Housing Options Guide-5
Housing options for people with disabilities.
We want to help people stay in their own homes, and in their own communities, for as long as possible. This section aims to help people with housing needs associated with disability, and their families and carers. This section gives information on:
- Different types of housing
- Help with assessing your needs
- Disabled adaptations to your current home
- Meeting your needs by moving house
Barrier free housing
Barrier free housing is suitable for people with mobility problems who may need features such as level external access, but can include two storey properties. All homes built by social landlords since 1998 should comply with Housing for Varying Needs standards.
Wheelchair accessible housing
Wheelchair accessible housing can be either purpose built or adapted to provide features that allow a wheelchair user to live as independently as possible. Common features are level external access, carports, wider hallways and doorways, accessible bathroom/shower room, accessible kitchen units, light switches and heating controls at accessible heights. This housing should comply with Housing for Varying Needs standards relating to wheelchair users. In Moray, most wheelchair accessible housing is owned by the Council or housing associations.
Amenity housing may also be called medium dependency housing. Older people or people who are ambulant disabled, or who have mobility problems usually live here. Amenity housing will have level external access, and may have some disabled adaptation. For example, a level access shower, telecare or community alarm, either as part of the design or fitted retrospectively.
Sheltered housing is usually one or two bed properties, built either as part of a complex or located in clusters, where low level housing support is available through a warden service. Sheltered housing is normally used to provide housing for older people, but may be available to younger households in need of support. A warden is available during the daytime to check on the welfare of clients in case of emergencies. The warden will check on clients every day to make sure that they are safe and well, and may co-ordinate social activities within the communal areas of the housing complex. Sheltered housing may be co-located with day care facilities. In Moray, most sheltered housing is owned by us or housing associations.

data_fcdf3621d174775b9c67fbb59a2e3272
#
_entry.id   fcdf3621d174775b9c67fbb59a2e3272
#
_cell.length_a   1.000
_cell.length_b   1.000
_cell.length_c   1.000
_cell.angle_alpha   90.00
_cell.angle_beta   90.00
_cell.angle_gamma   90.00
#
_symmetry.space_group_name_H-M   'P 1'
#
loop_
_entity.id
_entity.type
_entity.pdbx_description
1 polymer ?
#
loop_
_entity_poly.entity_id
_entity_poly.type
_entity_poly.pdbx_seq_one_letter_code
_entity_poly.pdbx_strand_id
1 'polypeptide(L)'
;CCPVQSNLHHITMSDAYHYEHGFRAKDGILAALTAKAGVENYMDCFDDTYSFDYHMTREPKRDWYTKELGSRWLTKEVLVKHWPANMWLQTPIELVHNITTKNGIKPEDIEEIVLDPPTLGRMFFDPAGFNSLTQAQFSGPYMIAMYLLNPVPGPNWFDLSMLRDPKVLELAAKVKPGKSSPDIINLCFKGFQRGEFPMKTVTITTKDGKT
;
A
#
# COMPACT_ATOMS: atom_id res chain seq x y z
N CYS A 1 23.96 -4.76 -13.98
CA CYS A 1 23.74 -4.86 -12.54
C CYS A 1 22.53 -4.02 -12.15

Very-sheltered housing may also be called extra care housing, and is small individual housing units built as a complex, used to house people with higher housing support and community care needs. Very-sheltered housing is likely to have communal facilities and social activities. There is often a dining room with optional meals service. Day care services are often provided from very-sheltered housing complexes. In Moray, most very-sheltered housing is owned by the Council or housing associations.
Residents usually have a single room with en-suite toilet and wash-basin. Staff are available 24 hours a day to help with personal care such as dressing and washing if required and to care for residents during short periods of illness.
Similar to residential homes but with a higher level of staffing due to the greater medical needs of the residents. Qualified nurses will always be available.
This generally refers to houses or flats where people live together, in single or twin rooms, with support staff that assist occupants with cooking, cleaning and general independent living and homemaking activities. A staff member will usually sleep-over in the house or complex.